The truth, of course, is likely to be much less fantastic. Recently, the British Museum and the Smithsonian Institution found that the oldest crystal skulls in their collections were probably made in Germany in the mid to late 19th century. Considering this, as well as the fact that none of these skulls have ever been unearthed at a recognized archaeological excavation, the British Museum has felt quite comfortable asserting that all the known crystal skulls are fakes.

Nuking the fridge

Perhaps the most notorious moment in "Kingdom of the Crystal Skull" is the climax of the opening sequence, in which Indy escapes a nuclear test blast by hiding in a lead-lined fridge. This scene was mocked so prolifically and relentlessly in the wake of the release of "Crystal Skull" that the phrase "nuke the fridge" now exists in the dictionary: Collins defines it as "(of a film, etc.) to lose credibility following a particularly ill-judged scene or plot development."

A few years later, George Lucas took responsibility for the fridge sequence, while also insisting that it's scientifically possible. He even put together a six-inch thick dossier to present to Spielberg that proved it was possible. "The odds of surviving that refrigerator — from a lot of scientists — are about 50-50," Lucas told The New York Times.

Unfortunately, it seems that Lucas is wrong on this one. In 2012, Dr. David Shechner, a PhD molecular biologist, put the fridge scene through the rigors of peer review on Overthinking It. Taking into account such factors as drag, wind resistance, and the force of a nuclear blast, he concluded that it simply wouldn't have been possible for Indiana Jones to survive in that fridge. Dr. Shechner even took the time to list the many ways in which Indy might have been killed, including "scorched by molten lead," "scorched by incendiary air," "suffocation," and "baked Indiana."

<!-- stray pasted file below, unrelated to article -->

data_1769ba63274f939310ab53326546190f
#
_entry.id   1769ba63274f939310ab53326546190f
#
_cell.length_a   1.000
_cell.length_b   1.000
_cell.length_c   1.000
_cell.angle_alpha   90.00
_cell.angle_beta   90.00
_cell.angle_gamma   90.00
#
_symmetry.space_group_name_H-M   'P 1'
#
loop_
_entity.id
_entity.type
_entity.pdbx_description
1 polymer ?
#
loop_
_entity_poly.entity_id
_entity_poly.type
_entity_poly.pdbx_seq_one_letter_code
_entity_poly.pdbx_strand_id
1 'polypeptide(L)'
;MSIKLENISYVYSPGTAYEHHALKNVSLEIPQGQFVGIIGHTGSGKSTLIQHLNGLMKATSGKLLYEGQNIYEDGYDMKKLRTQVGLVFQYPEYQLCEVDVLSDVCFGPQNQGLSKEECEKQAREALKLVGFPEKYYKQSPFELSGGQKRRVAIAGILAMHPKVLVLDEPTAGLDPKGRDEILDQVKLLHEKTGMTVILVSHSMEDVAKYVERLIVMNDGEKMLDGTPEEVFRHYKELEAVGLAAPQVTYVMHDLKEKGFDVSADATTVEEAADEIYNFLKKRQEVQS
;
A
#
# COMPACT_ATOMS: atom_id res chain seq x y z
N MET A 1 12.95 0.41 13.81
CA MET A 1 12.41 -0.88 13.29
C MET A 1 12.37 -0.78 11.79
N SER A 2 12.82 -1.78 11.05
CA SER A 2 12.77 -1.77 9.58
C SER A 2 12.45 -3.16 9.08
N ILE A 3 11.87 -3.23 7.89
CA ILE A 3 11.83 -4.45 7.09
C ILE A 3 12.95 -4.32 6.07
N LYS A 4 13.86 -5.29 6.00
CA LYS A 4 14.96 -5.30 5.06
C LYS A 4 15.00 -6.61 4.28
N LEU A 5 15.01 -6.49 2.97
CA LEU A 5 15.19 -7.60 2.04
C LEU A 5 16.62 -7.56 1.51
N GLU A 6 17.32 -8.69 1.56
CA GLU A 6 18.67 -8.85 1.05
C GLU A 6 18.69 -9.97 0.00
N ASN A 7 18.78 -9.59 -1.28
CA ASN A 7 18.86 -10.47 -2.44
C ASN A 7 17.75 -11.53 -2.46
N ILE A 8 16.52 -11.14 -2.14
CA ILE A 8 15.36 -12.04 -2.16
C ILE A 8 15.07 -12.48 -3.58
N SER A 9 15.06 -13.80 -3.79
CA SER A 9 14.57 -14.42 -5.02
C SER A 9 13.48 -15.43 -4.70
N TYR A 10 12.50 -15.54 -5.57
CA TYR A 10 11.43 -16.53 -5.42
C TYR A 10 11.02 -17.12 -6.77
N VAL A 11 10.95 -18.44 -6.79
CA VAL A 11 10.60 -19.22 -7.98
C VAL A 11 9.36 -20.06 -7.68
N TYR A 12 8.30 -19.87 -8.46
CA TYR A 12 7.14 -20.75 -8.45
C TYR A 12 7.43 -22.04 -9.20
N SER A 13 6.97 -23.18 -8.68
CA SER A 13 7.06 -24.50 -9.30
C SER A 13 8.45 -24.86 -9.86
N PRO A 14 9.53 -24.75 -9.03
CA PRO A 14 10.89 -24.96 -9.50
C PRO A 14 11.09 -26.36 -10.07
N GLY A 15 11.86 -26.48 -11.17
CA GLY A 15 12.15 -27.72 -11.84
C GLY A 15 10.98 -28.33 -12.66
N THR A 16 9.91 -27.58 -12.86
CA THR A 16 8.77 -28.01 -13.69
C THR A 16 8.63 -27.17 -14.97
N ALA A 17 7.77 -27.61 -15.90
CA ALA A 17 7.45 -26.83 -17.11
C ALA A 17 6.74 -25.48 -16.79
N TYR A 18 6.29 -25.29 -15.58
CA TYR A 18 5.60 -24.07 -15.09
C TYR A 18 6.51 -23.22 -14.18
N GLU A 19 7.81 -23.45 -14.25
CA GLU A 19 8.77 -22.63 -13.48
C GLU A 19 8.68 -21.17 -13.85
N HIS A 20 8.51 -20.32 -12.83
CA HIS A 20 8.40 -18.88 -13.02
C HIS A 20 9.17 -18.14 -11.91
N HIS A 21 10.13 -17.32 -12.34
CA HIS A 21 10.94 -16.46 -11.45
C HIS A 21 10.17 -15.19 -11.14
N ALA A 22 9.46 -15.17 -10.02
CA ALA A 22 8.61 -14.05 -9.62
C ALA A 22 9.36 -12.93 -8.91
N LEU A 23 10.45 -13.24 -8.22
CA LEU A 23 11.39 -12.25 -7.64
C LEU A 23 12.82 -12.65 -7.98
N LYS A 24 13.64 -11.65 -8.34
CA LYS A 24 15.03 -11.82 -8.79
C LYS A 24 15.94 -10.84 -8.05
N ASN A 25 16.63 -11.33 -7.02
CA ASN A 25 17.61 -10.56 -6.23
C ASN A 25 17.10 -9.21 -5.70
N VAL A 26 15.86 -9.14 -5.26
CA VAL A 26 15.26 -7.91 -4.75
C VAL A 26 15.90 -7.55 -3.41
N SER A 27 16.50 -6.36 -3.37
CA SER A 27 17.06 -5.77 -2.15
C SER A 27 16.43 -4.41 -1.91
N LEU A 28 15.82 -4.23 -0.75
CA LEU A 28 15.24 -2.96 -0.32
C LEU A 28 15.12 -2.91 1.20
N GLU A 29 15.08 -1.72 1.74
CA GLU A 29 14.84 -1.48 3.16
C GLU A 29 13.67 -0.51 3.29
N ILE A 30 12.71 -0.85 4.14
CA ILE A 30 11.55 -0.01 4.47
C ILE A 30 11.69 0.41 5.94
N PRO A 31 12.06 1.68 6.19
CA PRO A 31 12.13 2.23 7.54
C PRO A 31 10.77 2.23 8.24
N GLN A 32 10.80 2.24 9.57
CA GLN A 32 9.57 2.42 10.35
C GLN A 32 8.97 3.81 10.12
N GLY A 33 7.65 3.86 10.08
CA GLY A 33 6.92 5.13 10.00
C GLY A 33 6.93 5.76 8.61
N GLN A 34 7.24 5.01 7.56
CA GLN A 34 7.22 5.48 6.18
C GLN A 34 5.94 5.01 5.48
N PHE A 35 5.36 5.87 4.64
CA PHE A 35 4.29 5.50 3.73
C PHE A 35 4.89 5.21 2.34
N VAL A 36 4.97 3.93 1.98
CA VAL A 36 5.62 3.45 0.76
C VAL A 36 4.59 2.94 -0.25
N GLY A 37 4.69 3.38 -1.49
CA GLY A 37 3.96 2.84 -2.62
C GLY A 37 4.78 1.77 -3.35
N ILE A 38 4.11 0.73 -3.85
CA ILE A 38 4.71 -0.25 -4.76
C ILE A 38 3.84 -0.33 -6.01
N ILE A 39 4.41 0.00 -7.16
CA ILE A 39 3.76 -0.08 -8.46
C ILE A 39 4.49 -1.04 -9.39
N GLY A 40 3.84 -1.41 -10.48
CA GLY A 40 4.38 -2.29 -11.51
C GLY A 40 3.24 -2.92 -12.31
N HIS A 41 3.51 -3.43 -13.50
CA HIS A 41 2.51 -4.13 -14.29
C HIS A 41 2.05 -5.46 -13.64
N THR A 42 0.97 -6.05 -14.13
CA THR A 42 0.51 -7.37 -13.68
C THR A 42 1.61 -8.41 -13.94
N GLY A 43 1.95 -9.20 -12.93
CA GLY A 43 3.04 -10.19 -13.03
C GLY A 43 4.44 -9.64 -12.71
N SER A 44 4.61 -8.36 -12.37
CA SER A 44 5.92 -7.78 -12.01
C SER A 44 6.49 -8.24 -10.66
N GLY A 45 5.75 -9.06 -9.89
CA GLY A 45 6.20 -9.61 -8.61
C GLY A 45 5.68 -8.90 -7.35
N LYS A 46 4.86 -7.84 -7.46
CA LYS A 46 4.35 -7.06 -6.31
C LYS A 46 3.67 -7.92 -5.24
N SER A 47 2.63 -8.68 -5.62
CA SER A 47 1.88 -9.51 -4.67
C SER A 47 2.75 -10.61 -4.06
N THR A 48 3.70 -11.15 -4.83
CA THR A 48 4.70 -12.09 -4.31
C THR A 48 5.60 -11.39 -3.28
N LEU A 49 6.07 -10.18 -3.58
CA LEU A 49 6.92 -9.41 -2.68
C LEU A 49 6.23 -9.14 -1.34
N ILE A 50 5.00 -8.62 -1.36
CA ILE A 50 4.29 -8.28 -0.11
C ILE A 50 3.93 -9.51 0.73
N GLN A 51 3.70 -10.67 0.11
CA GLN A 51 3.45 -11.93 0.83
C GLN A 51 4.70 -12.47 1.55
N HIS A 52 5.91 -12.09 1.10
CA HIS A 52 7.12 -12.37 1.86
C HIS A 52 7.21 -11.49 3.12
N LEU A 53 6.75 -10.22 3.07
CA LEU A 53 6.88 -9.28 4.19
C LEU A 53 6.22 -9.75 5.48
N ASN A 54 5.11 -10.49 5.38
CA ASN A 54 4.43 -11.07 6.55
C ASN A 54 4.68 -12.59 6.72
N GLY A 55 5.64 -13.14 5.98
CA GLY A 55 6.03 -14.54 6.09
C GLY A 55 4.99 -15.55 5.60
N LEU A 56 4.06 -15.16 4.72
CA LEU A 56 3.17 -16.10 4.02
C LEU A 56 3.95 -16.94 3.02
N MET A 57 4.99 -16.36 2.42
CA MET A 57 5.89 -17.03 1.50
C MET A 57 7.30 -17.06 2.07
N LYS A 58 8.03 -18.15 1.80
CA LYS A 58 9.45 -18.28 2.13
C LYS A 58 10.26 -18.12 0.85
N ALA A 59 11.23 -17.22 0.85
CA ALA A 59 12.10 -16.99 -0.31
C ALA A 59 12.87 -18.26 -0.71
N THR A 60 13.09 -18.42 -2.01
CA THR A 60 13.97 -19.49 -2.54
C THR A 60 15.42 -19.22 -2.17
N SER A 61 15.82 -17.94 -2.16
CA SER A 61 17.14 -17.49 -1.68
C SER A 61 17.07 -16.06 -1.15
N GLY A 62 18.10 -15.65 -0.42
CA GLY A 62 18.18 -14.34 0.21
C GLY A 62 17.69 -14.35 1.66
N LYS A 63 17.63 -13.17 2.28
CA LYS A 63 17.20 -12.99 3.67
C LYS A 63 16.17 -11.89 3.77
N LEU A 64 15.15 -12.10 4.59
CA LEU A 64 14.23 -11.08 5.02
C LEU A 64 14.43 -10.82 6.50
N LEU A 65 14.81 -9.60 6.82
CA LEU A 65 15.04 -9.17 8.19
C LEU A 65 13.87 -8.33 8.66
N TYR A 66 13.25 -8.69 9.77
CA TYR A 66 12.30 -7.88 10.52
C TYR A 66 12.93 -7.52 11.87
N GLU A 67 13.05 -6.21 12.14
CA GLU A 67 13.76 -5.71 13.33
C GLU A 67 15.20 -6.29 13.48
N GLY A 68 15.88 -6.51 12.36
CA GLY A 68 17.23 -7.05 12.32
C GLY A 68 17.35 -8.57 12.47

One last ride

Once upon a time, it would have been fair to assume that "Kingdom of the Crystal Skull" was the last "Indiana Jones" movie. After all, the (arguably irreplaceable) star was in his mid-60s when it was released, the director/writer duo behind the franchise had plenty else to be getting on with, and the movie wasn't particularly well-received by fans.

It takes a lot more than that to kill Indiana Jones, however. Harrison Ford was telling journalists he was up for a fifth "Indy" movie as early as April 2008 (per USA Today). Then, in 2010, Ford revealed that he, Spielberg, and Lucas had devised a "germ of an idea" for a follow-up to "Kingdom of the Crystal Skull" (via BBC News). The as-yet-untitled "Indiana Jones 5" was finally announced in 2016, with Deadline reporting that Ford was attached to star with Spielberg in the director's chair, although Lucas — who largely retired from filmmaking in 2012, per Forbes — was nowhere to be found.

Then, in 2020, the whole project was turned on its head when Variety reported that Spielberg had stepped down as director. "Logan" and "3:10 to Yuma" director James Mangold came on board to replace him, with Spielberg remaining attached as a "hands-on" producer. Variety's report claimed that Spielberg voluntarily moved aside in order to "pass along Indy's whip to a new generation to bring their perspective to the story."

Starring Harrison Ford, Phoebe Waller-Bridge, and Mads Mikkelsen, "Indiana Jones 5" is set to be released on June 30, 2023. As Ford told Entertainment Weekly, it will be his final adventure as Indiana Jones.